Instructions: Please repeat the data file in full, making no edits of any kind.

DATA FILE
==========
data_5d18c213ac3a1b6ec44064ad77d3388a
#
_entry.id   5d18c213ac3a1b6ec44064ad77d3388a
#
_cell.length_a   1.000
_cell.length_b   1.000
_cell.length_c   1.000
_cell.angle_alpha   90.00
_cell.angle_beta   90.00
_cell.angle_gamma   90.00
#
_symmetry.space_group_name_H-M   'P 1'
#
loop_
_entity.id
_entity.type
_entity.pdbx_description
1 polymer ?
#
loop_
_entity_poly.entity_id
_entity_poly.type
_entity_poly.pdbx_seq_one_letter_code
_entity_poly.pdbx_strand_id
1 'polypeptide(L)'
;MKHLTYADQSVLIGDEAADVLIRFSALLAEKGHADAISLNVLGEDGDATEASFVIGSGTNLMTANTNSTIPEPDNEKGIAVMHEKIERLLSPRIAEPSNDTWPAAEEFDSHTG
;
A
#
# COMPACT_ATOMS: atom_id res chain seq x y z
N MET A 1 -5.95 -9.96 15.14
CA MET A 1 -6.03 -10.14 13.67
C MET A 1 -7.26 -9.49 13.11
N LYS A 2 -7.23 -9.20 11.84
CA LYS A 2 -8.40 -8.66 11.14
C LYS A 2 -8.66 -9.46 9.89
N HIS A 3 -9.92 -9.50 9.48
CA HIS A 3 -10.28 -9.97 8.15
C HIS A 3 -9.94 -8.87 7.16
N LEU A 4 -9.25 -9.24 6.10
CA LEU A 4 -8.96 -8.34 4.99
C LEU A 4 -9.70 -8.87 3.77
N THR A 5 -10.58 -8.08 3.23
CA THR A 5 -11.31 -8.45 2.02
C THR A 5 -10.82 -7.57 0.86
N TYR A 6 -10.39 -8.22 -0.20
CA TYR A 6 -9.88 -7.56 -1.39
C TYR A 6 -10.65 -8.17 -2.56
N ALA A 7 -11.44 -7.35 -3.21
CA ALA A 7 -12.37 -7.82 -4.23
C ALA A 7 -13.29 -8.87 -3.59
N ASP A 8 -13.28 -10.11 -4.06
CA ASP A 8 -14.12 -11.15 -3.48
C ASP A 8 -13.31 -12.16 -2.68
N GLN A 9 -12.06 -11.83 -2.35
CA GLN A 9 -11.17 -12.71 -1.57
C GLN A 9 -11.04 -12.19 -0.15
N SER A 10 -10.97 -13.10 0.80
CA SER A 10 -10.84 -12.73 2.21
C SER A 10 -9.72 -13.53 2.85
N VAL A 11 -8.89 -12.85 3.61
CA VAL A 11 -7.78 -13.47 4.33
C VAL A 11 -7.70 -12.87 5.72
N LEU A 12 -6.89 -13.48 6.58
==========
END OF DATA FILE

data_5d18c213ac3a1b6ec44064ad77d3388a
#
_entry.id   5d18c213ac3a1b6ec44064ad77d3388a
#
_cell.length_a   1.000
_cell.length_b   1.000
_cell.length_c   1.000
_cell.angle_alpha   90.00
_cell.angle_beta   90.00
_cell.angle_gamma   90.00
#
_symmetry.space_group_name_H-M   'P 1'
#
loop_
_entity.id
_entity.type
_entity.pdbx_description
1 polymer ?
#
loop_
_entity_poly.entity_id
_entity_poly.type
_entity_poly.pdbx_seq_one_letter_code
_entity_poly.pdbx_strand_id
1 'polypeptide(L)'
;MKHLTYADQSVLIGDEAADVLIRFSALLAEKGHADAISLNVLGEDGDATEASFVIGSGTNLMTANTNSTIPEPDNEKGIAVMHEKIERLLSPRIAEPSNDTWPAAEEFDSHTG
;
A
#
# COMPACT_ATOMS: atom_id res chain seq x y z
N MET A 1 -5.95 -9.96 15.14
CA MET A 1 -6.03 -10.14 13.67
C MET A 1 -7.26 -9.49 13.11
N LYS A 2 -7.23 -9.20 11.84
CA LYS A 2 -8.40 -8.66 11.14
C LYS A 2 -8.66 -9.46 9.89
N HIS A 3 -9.92 -9.50 9.48
CA HIS A 3 -10.28 -9.97 8.15
C HIS A 3 -9.94 -8.87 7.16
N LEU A 4 -9.25 -9.24 6.10
CA LEU A 4 -8.96 -8.34 4.99
C LEU A 4 -9.70 -8.87 3.77
N THR A 5 -10.58 -8.08 3.23
CA THR A 5 -11.31 -8.45 2.02
C THR A 5 -10.82 -7.57 0.86
N TYR A 6 -10.39 -8.22 -0.20
CA TYR A 6 -9.88 -7.56 -1.39
C TYR A 6 -10.65 -8.17 -2.56
N ALA A 7 -11.44 -7.35 -3.21
CA ALA A 7 -12.37 -7.82 -4.23
C ALA A 7 -13.29 -8.87 -3.59
N ASP A 8 -13.28 -10.11 -4.06
CA ASP A 8 -14.12 -11.15 -3.48
C ASP A 8 -13.31 -12.16 -2.68
N GLN A 9 -12.06 -11.83 -2.35
CA GLN A 9 -11.17 -12.71 -1.57
C GLN A 9 -11.04 -12.19 -0.15
N SER A 10 -10.97 -13.10 0.80
CA SER A 10 -10.84 -12.73 2.21
C SER A 10 -9.72 -13.53 2.85
N VAL A 11 -8.89 -12.85 3.61
CA VAL A 11 -7.78 -13.47 4.33
C VAL A 11 -7.70 -12.87 5.72
N LEU A 12 -6.89 -13.48 6.58